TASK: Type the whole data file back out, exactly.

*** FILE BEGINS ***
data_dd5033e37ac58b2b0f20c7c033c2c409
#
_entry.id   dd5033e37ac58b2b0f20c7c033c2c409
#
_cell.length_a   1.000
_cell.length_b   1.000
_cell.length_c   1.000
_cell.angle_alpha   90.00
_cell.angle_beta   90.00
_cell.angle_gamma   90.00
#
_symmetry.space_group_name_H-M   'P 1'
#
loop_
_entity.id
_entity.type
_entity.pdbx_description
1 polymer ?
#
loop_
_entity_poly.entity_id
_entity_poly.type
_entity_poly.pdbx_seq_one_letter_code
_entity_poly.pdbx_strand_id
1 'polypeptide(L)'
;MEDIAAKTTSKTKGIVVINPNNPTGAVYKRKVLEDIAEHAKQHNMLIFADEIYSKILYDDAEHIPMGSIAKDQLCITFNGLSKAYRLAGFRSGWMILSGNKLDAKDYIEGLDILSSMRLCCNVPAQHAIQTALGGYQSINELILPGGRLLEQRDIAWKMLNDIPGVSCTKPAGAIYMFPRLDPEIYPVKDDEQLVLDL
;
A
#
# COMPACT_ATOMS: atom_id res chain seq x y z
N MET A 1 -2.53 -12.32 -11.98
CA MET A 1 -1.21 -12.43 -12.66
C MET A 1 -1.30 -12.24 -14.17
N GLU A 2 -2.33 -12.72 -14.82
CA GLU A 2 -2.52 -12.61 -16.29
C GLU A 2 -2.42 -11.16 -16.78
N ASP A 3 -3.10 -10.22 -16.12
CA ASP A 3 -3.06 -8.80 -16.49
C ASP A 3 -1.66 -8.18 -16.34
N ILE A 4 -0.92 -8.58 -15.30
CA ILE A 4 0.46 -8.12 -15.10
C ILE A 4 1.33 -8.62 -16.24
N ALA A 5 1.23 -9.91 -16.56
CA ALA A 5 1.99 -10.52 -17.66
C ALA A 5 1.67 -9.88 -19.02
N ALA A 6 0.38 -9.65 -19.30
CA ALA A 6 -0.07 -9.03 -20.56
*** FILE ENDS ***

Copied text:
data_dd5033e37ac58b2b0f20c7c033c2c409
#
_entry.id   dd5033e37ac58b2b0f20c7c033c2c409
#
_cell.length_a   1.000
_cell.length_b   1.000
_cell.length_c   1.000
_cell.angle_alpha   90.00
_cell.angle_beta   90.00
_cell.angle_gamma   90.00
#
_symmetry.space_group_name_H-M   'P 1'
#
loop_
_entity.id
_entity.type
_entity.pdbx_description
1 polymer ?
#
loop_
_entity_poly.entity_id
_entity_poly.type
_entity_poly.pdbx_seq_one_letter_code
_entity_poly.pdbx_strand_id
1 'polypeptide(L)'
;MEDIAAKTTSKTKGIVVINPNNPTGAVYKRKVLEDIAEHAKQHNMLIFADEIYSKILYDDAEHIPMGSIAKDQLCITFNGLSKAYRLAGFRSGWMILSGNKLDAKDYIEGLDILSSMRLCCNVPAQHAIQTALGGYQSINELILPGGRLLEQRDIAWKMLNDIPGVSCTKPAGAIYMFPRLDPEIYPVKDDEQLVLDL
;
A
#
# COMPACT_ATOMS: atom_id res chain seq x y z
N MET A 1 -2.53 -12.32 -11.98
CA MET A 1 -1.21 -12.43 -12.66
C MET A 1 -1.30 -12.24 -14.17
N GLU A 2 -2.33 -12.72 -14.82
CA GLU A 2 -2.52 -12.61 -16.29
C GLU A 2 -2.42 -11.16 -16.78
N ASP A 3 -3.10 -10.22 -16.12
CA ASP A 3 -3.06 -8.80 -16.49
C ASP A 3 -1.66 -8.18 -16.34
N ILE A 4 -0.92 -8.58 -15.30
CA ILE A 4 0.46 -8.12 -15.10
C ILE A 4 1.33 -8.62 -16.24
N ALA A 5 1.23 -9.91 -16.56
CA ALA A 5 1.99 -10.52 -17.66
C ALA A 5 1.67 -9.88 -19.02
N ALA A 6 0.38 -9.65 -19.30
CA ALA A 6 -0.07 -9.03 -20.56